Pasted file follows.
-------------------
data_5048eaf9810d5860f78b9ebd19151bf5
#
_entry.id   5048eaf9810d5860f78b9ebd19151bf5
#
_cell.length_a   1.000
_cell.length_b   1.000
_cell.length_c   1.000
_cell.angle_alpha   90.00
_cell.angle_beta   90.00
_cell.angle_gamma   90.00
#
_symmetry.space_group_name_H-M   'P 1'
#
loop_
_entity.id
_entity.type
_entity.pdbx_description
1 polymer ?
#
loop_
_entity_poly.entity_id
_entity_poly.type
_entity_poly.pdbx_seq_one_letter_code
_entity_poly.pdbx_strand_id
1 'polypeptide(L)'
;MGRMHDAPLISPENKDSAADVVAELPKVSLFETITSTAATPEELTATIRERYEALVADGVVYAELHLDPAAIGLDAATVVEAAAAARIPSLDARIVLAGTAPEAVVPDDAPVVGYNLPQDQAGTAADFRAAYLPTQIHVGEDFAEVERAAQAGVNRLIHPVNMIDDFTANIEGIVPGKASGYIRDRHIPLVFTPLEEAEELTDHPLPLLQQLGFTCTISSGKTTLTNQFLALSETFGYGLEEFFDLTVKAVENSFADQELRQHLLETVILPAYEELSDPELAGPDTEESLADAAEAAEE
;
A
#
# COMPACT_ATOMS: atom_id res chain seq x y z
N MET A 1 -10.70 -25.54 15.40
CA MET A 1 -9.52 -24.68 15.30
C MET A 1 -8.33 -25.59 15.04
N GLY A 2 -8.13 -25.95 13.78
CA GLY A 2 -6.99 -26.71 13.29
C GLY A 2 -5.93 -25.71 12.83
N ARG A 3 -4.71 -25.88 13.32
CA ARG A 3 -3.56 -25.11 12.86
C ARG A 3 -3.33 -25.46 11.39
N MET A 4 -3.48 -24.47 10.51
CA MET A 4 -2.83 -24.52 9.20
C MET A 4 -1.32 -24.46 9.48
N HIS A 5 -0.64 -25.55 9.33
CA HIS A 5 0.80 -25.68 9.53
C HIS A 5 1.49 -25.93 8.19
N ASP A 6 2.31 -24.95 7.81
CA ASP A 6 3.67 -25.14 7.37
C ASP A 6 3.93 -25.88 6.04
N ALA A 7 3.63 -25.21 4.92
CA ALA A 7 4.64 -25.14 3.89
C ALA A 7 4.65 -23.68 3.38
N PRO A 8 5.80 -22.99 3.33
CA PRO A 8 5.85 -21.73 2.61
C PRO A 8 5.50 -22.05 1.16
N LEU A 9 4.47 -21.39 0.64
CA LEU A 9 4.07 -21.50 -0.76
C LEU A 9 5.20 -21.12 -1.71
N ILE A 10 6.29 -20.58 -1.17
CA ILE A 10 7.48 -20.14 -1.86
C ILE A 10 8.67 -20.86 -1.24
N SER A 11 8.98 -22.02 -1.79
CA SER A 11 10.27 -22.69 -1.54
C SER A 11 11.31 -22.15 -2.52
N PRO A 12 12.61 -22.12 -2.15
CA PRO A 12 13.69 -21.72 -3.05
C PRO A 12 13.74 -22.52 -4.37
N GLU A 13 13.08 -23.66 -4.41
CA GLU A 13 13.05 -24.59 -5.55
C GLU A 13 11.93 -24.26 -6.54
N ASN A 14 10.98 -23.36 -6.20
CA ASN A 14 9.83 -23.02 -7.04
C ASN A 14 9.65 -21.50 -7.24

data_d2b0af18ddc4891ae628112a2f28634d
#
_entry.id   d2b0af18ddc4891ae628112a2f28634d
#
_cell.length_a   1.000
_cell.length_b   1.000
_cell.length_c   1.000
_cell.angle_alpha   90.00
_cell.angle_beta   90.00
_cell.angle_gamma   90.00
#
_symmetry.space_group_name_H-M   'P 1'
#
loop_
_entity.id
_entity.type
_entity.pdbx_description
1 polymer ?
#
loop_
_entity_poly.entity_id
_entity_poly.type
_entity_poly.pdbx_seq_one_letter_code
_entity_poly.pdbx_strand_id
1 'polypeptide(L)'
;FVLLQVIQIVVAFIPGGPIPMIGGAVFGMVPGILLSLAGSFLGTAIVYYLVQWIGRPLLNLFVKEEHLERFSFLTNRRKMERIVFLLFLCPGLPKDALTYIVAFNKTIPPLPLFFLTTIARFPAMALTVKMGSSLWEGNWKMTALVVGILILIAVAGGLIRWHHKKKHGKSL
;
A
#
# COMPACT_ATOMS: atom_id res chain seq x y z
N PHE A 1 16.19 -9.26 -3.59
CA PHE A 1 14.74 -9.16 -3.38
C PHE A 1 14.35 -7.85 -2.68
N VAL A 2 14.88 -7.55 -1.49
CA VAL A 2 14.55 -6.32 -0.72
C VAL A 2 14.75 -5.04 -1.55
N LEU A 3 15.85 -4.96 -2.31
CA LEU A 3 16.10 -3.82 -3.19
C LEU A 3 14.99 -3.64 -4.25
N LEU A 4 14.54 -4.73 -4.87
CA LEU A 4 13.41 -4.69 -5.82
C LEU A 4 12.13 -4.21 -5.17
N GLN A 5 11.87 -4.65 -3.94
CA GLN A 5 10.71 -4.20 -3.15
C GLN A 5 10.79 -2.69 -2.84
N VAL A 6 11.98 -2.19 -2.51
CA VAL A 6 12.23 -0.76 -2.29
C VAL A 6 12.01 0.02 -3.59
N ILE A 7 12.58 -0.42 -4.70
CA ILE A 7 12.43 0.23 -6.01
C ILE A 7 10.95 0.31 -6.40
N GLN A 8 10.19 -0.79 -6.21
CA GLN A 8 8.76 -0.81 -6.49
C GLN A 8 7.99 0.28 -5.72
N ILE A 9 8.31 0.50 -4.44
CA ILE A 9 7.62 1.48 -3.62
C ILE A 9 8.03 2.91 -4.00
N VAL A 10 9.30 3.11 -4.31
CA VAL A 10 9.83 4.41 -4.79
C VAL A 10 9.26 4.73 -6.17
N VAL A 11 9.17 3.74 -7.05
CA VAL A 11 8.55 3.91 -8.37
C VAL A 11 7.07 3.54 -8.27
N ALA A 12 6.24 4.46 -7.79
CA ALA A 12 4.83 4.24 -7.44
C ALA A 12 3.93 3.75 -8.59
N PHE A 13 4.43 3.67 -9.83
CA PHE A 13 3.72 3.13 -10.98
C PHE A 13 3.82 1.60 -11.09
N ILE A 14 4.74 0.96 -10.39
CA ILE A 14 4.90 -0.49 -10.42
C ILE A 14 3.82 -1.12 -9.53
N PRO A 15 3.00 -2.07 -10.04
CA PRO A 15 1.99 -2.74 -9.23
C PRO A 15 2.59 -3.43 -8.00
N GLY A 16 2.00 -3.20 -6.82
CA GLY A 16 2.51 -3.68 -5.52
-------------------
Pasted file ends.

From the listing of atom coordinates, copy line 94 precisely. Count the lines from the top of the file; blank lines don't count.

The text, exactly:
_entity_poly.type